RANGER AGAINST WAR: Missing the Boat <

Sunday, June 11, 2006

Missing the Boat

Recent events in Iraq have spawned headlines and articles indicating that the U.S. military is embarking upon troop training in values, cultural sensitivity and even ethics. This was last week's news.

Yesterday's news, however, was the death of al-Zarqawi on the battlefield in Iraq. Whether he is a terrorist or a criminal is beside the point, which is that he was killed by the U.S. military. Now, the rules of war and the Geneva Convention prevent the display and use of bodies resulting from combat for any reason. Plastering the world's media with pictures of a dead and mangled body is un-American, non-democratic, mean, petty, un-Christian, and definitely exceeds the bounds of humanistic civilized behavior.

Is this "cultural sensitivity" in action? Leave out the cultural entirely, and view this display as totally aberrant and insensitive to any qualities we might normally equate with the term. What positive values are enhanced by displaying a dead body? How can this voyueristic behavior be justified?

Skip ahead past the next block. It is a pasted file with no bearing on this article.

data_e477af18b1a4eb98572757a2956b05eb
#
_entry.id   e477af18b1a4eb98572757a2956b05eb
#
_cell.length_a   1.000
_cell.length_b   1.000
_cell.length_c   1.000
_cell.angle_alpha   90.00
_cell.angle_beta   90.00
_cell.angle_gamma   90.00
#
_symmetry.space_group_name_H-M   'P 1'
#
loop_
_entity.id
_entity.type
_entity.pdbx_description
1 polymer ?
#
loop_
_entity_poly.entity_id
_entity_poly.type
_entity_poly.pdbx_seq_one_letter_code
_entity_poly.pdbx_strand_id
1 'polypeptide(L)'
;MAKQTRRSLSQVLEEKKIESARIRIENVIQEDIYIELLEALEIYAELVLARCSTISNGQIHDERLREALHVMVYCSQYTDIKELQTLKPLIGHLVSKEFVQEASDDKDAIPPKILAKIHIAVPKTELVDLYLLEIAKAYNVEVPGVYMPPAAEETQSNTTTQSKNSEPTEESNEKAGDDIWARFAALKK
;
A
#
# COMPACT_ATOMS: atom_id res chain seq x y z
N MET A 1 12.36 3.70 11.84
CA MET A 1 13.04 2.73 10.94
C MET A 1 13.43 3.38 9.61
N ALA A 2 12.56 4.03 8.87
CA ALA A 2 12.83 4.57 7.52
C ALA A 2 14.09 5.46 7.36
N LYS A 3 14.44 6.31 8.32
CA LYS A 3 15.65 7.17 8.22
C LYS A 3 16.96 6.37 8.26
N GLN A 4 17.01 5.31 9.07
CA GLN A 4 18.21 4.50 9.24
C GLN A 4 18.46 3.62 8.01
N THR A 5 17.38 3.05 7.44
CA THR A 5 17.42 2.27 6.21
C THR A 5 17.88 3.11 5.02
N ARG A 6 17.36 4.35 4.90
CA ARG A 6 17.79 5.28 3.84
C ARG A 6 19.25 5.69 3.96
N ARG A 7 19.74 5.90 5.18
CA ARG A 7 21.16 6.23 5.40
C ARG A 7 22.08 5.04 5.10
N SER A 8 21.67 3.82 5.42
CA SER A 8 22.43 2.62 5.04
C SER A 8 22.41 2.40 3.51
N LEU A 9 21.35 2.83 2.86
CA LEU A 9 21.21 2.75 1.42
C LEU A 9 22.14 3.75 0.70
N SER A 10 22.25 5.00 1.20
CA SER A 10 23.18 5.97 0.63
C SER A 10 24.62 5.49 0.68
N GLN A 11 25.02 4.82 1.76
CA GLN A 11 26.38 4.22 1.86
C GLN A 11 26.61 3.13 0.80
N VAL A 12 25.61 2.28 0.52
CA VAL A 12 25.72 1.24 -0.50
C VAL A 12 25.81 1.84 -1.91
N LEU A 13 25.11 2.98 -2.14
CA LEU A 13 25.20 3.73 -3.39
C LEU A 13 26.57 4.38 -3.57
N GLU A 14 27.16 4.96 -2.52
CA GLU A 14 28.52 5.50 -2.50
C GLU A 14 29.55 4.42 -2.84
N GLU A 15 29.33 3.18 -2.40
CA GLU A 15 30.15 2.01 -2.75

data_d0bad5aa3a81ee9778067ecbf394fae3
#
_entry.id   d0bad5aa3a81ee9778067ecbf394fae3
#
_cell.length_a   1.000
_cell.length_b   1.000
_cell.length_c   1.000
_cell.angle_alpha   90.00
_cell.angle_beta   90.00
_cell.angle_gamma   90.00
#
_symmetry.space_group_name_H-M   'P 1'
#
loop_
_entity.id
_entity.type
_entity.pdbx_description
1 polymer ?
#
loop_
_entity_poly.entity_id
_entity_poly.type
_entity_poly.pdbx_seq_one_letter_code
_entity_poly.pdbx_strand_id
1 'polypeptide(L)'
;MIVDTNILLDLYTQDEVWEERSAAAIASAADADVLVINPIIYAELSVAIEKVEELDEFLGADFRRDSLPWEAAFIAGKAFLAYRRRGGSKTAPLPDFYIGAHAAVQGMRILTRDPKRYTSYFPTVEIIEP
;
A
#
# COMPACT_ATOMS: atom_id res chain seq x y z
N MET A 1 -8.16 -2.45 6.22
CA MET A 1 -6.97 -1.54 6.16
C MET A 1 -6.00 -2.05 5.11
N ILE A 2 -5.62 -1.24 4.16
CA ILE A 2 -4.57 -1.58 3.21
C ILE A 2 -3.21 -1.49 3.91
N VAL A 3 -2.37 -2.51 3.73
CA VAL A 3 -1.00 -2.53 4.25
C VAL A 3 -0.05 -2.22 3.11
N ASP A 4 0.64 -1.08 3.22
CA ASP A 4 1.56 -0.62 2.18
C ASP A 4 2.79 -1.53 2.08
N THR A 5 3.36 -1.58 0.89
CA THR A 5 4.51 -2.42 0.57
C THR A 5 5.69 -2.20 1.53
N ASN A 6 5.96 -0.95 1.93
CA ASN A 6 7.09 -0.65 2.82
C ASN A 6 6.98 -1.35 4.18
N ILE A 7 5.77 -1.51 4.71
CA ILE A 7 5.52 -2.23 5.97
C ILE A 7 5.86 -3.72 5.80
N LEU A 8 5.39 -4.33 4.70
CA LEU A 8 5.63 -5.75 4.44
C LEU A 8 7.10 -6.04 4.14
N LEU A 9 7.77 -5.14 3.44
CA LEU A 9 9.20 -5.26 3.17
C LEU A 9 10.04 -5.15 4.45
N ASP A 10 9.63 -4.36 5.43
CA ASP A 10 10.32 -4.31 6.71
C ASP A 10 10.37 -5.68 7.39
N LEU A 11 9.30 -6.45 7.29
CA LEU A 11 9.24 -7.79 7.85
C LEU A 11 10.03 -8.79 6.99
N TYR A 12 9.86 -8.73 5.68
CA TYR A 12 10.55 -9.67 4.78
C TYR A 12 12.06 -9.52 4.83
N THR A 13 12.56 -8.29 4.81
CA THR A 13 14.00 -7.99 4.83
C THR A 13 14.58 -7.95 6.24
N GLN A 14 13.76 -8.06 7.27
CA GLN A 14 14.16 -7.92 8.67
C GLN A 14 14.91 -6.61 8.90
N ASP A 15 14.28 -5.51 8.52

We call the unconventional warriors fighting the invasion of Iraq terrorists, yet we proudly diplay the bodies of Saddam's murdered sons, and now that of al-Zarqawi, bringing to mind the way hunters pose with their quarry, pulling the antlers back to reveal the dead buck's face. The difference is, hunting prey is sport. War is not not the place to spike the ball in the endzone. You do not display your bloodied, dead enemy's heads as trophies. The goal is not to emulate those whose crimes we are scandalized by, for then, what are we?

Exactly what is terrorism, and what is humanity, and what is it that we are exporting?

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